Tomorrow's jobs demand higher degrees as economic fates diverge

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This century has already been tough on Americans with only a high school education. The current decade is poised to add insult to injury.

The fast-declining occupations between 2016 and 2026 are those with minimal entry-level education requirements that are vulnerable to automation and other technological advances, based on a Bureau of Labor Statistics report by economist Emily Rolen. The fastest-growing fields require post-secondary education, often master’s degrees.

In fact, occupations requiring master’s degrees are expected to grow at a rate of 16.7% through 2026, versus 7.4% for all occupations. Ph.D.-requiring gigs will grow second-fastest, at 13%, followed by jobs requiring associate’s and bachelor’s degrees. Healthcare is a big reason. Many jobs in the booming sector have high education requirements, even for entry-level positions.

To be sure, growth rates are relative: a comparatively small share of jobs required master’s degrees in 2016, so it’s easy for the group to grow quickly. But it speaks to the broader shift going on in the American workforce, one in which high-paying, skilled jobs will continue to enjoy high demand. Rolen’s analysis shows that most occupational groups destined for above-average growth over the next decade already pay more than the median wage -- and the bulk of them require a bachelor’s degree or more.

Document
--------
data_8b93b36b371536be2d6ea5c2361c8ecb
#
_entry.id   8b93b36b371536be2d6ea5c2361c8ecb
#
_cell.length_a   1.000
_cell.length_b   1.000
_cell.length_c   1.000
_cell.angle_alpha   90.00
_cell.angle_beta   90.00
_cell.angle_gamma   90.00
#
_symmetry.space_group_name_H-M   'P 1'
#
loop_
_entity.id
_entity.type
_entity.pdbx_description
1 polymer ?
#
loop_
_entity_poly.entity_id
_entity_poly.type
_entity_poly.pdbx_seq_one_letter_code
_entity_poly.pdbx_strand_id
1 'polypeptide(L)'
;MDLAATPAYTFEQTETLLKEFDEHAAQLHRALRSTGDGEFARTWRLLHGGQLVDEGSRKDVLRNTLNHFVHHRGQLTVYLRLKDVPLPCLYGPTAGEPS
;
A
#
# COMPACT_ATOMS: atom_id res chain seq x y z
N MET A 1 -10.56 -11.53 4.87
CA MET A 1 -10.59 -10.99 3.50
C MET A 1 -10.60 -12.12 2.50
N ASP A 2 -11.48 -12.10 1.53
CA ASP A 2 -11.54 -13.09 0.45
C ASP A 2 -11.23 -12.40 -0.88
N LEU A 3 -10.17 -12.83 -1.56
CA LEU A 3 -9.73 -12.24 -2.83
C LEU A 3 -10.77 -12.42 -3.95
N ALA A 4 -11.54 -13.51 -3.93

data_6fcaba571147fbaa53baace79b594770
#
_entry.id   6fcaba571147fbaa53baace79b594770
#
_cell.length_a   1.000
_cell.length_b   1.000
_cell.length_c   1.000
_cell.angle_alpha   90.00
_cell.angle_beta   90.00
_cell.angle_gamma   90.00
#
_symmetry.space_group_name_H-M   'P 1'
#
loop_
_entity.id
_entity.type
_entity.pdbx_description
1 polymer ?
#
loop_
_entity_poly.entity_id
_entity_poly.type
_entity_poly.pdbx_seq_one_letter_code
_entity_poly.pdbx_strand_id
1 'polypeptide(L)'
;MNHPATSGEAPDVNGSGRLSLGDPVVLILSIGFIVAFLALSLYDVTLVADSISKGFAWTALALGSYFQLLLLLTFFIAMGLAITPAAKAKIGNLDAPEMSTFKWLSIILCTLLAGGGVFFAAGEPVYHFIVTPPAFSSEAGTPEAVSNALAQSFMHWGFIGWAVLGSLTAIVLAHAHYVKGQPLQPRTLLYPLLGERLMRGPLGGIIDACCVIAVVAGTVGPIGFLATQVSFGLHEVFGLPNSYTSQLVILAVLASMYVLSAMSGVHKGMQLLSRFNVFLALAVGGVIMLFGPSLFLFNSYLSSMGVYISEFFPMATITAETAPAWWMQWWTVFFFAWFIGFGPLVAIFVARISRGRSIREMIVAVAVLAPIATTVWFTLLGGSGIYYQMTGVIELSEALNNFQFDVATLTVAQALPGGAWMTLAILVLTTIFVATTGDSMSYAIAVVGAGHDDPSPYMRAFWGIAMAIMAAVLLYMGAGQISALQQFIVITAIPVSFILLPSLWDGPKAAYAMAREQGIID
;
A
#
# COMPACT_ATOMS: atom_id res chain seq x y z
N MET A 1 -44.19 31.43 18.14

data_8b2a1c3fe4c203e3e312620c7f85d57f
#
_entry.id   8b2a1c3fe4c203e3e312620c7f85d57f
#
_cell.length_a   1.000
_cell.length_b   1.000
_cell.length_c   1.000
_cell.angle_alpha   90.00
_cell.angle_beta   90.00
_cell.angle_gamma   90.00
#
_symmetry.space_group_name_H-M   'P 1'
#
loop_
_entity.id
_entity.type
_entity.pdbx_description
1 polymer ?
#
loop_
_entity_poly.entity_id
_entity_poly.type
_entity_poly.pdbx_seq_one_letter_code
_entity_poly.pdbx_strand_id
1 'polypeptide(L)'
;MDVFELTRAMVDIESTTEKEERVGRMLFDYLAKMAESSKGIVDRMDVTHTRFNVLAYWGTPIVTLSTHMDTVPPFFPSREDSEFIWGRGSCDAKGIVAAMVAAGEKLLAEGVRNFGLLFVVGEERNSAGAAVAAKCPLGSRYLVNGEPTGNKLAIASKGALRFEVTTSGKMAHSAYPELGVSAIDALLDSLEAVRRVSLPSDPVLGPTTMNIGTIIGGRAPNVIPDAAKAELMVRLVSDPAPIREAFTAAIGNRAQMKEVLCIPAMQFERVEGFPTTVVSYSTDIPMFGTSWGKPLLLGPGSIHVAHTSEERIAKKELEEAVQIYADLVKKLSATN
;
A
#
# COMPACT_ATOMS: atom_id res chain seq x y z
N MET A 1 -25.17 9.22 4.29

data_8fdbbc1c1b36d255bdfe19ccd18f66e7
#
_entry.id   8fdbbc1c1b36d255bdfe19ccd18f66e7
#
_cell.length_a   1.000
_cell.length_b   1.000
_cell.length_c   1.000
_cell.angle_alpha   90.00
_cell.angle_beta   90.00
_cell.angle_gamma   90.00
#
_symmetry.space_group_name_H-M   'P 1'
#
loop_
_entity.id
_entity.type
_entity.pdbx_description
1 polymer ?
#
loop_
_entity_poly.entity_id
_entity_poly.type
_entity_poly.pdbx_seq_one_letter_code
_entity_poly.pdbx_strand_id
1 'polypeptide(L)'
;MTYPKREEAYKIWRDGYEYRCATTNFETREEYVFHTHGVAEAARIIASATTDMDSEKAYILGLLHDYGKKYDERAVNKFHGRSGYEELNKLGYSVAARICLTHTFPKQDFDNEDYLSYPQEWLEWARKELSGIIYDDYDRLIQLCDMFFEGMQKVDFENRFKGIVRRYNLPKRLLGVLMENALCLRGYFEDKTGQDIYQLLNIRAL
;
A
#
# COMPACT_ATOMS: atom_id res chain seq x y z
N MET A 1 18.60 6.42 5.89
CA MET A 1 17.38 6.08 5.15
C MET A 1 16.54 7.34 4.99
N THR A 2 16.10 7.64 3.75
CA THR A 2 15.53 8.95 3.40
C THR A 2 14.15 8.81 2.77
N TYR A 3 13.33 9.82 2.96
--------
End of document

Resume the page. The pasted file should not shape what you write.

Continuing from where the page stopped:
While healthcare support and personal care occupations will also grow very quickly and require just a high school education, both offer below-median pay.

Fortunately for employers and employees alike, educational attainment is improving. Nearly 48% of American adults between the ages of 25 and 34 had earned an associate’s degree or more in 2017, up from about 40% a decade earlier. Still, these trends suggest Americans’ economic fates will continue to diverge by schooling -- important in a world where such divides are already widening the economic gap between urban and rural areas and deepening political fissures.

These are long-running trends, but we’ll be able to see them coming to bear in real time this week when the Labor Department releases the January employment report on Friday. Check out Table B-1 for a breakdown of employment growth by industry.

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